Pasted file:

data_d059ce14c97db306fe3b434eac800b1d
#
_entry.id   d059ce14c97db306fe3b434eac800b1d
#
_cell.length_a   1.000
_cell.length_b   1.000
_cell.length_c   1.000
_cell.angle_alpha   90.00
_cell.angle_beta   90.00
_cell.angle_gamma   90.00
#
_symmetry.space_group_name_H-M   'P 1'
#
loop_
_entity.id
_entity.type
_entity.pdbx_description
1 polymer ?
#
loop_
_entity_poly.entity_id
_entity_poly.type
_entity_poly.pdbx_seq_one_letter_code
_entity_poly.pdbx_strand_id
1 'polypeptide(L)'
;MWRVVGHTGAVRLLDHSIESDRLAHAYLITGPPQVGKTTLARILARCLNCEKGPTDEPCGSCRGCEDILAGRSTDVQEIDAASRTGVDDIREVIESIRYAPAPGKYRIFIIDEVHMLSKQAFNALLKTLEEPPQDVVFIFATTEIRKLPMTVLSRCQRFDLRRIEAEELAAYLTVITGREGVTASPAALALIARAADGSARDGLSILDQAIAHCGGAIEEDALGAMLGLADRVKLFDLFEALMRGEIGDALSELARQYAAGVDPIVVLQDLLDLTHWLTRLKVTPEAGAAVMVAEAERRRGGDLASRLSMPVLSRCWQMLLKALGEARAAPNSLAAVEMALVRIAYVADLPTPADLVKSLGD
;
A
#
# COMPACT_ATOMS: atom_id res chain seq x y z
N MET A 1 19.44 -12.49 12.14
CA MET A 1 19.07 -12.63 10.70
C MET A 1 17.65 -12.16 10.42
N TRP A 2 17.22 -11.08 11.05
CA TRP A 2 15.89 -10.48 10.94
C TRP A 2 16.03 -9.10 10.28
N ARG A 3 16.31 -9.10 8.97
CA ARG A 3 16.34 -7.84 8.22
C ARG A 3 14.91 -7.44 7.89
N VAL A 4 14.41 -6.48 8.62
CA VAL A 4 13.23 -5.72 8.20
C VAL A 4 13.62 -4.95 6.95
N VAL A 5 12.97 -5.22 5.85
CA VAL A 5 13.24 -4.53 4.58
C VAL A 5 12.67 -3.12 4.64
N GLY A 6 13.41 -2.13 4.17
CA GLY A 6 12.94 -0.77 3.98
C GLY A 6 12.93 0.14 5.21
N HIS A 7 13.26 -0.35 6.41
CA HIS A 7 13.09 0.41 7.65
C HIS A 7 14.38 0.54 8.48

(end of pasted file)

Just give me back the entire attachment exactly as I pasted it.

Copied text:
data_d059ce14c97db306fe3b434eac800b1d
#
_entry.id   d059ce14c97db306fe3b434eac800b1d
#
_cell.length_a   1.000
_cell.length_b   1.000
_cell.length_c   1.000
_cell.angle_alpha   90.00
_cell.angle_beta   90.00
_cell.angle_gamma   90.00
#
_symmetry.space_group_name_H-M   'P 1'
#
loop_
_entity.id
_entity.type
_entity.pdbx_description
1 polymer ?
#
loop_
_entity_poly.entity_id
_entity_poly.type
_entity_poly.pdbx_seq_one_letter_code
_entity_poly.pdbx_strand_id
1 'polypeptide(L)'
;MWRVVGHTGAVRLLDHSIESDRLAHAYLITGPPQVGKTTLARILARCLNCEKGPTDEPCGSCRGCEDILAGRSTDVQEIDAASRTGVDDIREVIESIRYAPAPGKYRIFIIDEVHMLSKQAFNALLKTLEEPPQDVVFIFATTEIRKLPMTVLSRCQRFDLRRIEAEELAAYLTVITGREGVTASPAALALIARAADGSARDGLSILDQAIAHCGGAIEEDALGAMLGLADRVKLFDLFEALMRGEIGDALSELARQYAAGVDPIVVLQDLLDLTHWLTRLKVTPEAGAAVMVAEAERRRGGDLASRLSMPVLSRCWQMLLKALGEARAAPNSLAAVEMALVRIAYVADLPTPADLVKSLGD
;
A
#
# COMPACT_ATOMS: atom_id res chain seq x y z
N MET A 1 19.44 -12.49 12.14
CA MET A 1 19.07 -12.63 10.70
C MET A 1 17.65 -12.16 10.42
N TRP A 2 17.22 -11.08 11.05
CA TRP A 2 15.89 -10.48 10.94
C TRP A 2 16.03 -9.10 10.28
N ARG A 3 16.31 -9.10 8.97
CA ARG A 3 16.34 -7.84 8.22
C ARG A 3 14.91 -7.44 7.89
N VAL A 4 14.41 -6.48 8.62
CA VAL A 4 13.23 -5.72 8.20
C VAL A 4 13.62 -4.95 6.95
N VAL A 5 12.97 -5.22 5.85
CA VAL A 5 13.24 -4.53 4.58
C VAL A 5 12.67 -3.12 4.64
N GLY A 6 13.41 -2.13 4.17
CA GLY A 6 12.94 -0.77 3.98
C GLY A 6 12.93 0.14 5.21
N HIS A 7 13.26 -0.35 6.41
CA HIS A 7 13.09 0.41 7.65
C HIS A 7 14.38 0.54 8.48